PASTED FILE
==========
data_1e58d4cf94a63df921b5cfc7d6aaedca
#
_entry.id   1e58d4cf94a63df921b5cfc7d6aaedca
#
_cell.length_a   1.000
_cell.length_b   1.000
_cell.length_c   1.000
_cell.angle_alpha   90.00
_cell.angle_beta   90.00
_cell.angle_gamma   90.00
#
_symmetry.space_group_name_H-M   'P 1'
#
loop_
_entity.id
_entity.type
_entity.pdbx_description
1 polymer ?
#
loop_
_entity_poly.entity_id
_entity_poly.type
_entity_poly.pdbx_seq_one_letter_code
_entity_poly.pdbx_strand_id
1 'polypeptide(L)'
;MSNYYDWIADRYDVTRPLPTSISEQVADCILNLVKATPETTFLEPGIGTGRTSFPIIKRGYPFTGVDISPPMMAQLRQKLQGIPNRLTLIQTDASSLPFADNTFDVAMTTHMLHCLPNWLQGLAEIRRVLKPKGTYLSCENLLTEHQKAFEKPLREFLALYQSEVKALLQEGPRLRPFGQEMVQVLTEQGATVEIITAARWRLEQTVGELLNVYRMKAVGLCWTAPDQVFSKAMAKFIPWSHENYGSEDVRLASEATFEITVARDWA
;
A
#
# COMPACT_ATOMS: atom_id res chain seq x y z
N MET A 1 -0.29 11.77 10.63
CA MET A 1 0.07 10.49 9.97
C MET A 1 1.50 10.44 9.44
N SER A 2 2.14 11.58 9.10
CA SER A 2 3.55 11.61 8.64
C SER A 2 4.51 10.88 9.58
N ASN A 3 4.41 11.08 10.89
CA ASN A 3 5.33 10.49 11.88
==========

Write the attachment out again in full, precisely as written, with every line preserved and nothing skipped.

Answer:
data_1e58d4cf94a63df921b5cfc7d6aaedca
#
_entry.id   1e58d4cf94a63df921b5cfc7d6aaedca
#
_cell.length_a   1.000
_cell.length_b   1.000
_cell.length_c   1.000
_cell.angle_alpha   90.00
_cell.angle_beta   90.00
_cell.angle_gamma   90.00
#
_symmetry.space_group_name_H-M   'P 1'
#
loop_
_entity.id
_entity.type
_entity.pdbx_description
1 polymer ?
#
loop_
_entity_poly.entity_id
_entity_poly.type
_entity_poly.pdbx_seq_one_letter_code
_entity_poly.pdbx_strand_id
1 'polypeptide(L)'
;MSNYYDWIADRYDVTRPLPTSISEQVADCILNLVKATPETTFLEPGIGTGRTSFPIIKRGYPFTGVDISPPMMAQLRQKLQGIPNRLTLIQTDASSLPFADNTFDVAMTTHMLHCLPNWLQGLAEIRRVLKPKGTYLSCENLLTEHQKAFEKPLREFLALYQSEVKALLQEGPRLRPFGQEMVQVLTEQGATVEIITAARWRLEQTVGELLNVYRMKAVGLCWTAPDQVFSKAMAKFIPWSHENYGSEDVRLASEATFEITVARDWA
;
A
#
# COMPACT_ATOMS: atom_id res chain seq x y z
N MET A 1 -0.29 11.77 10.63
CA MET A 1 0.07 10.49 9.97
C MET A 1 1.50 10.44 9.44
N SER A 2 2.14 11.58 9.10
CA SER A 2 3.55 11.61 8.64
C SER A 2 4.51 10.88 9.58
N ASN A 3 4.41 11.08 10.89
CA ASN A 3 5.33 10.49 11.88